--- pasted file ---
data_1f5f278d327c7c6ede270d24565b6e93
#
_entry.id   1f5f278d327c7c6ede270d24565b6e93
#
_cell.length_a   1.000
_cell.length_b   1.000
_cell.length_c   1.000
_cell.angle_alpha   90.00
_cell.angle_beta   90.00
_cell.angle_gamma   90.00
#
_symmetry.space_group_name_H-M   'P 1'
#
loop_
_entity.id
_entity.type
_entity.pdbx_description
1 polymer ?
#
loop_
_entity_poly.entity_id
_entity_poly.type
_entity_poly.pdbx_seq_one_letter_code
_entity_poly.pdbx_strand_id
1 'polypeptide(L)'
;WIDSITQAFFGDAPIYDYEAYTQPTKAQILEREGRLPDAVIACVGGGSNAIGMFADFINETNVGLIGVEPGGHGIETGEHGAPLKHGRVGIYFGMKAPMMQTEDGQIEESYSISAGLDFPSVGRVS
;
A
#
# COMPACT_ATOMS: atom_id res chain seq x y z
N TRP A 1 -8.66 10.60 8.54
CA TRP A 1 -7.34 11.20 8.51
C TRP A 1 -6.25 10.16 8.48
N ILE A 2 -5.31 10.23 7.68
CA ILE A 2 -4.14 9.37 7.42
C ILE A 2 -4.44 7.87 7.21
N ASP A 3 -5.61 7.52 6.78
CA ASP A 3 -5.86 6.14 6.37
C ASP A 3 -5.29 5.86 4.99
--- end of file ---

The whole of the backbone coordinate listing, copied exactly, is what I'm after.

data_1f5f278d327c7c6ede270d24565b6e93
#
_entry.id   1f5f278d327c7c6ede270d24565b6e93
#
_cell.length_a   1.000
_cell.length_b   1.000
_cell.length_c   1.000
_cell.angle_alpha   90.00
_cell.angle_beta   90.00
_cell.angle_gamma   90.00
#
_symmetry.space_group_name_H-M   'P 1'
#
loop_
_entity.id
_entity.type
_entity.pdbx_description
1 polymer ?
#
loop_
_entity_poly.entity_id
_entity_poly.type
_entity_poly.pdbx_seq_one_letter_code
_entity_poly.pdbx_strand_id
1 'polypeptide(L)'
;WIDSITQAFFGDAPIYDYEAYTQPTKAQILEREGRLPDAVIACVGGGSNAIGMFADFINETNVGLIGVEPGGHGIETGEHGAPLKHGRVGIYFGMKAPMMQTEDGQIEESYSISAGLDFPSVGRVS
;
A
#
# COMPACT_ATOMS: atom_id res chain seq x y z
N TRP A 1 -8.66 10.60 8.54
CA TRP A 1 -7.34 11.20 8.51
C TRP A 1 -6.25 10.16 8.48
N ILE A 2 -5.31 10.23 7.68
CA ILE A 2 -4.14 9.37 7.42
C ILE A 2 -4.44 7.87 7.21
N ASP A 3 -5.61 7.52 6.78
CA ASP A 3 -5.86 6.14 6.37
C ASP A 3 -5.29 5.86 4.99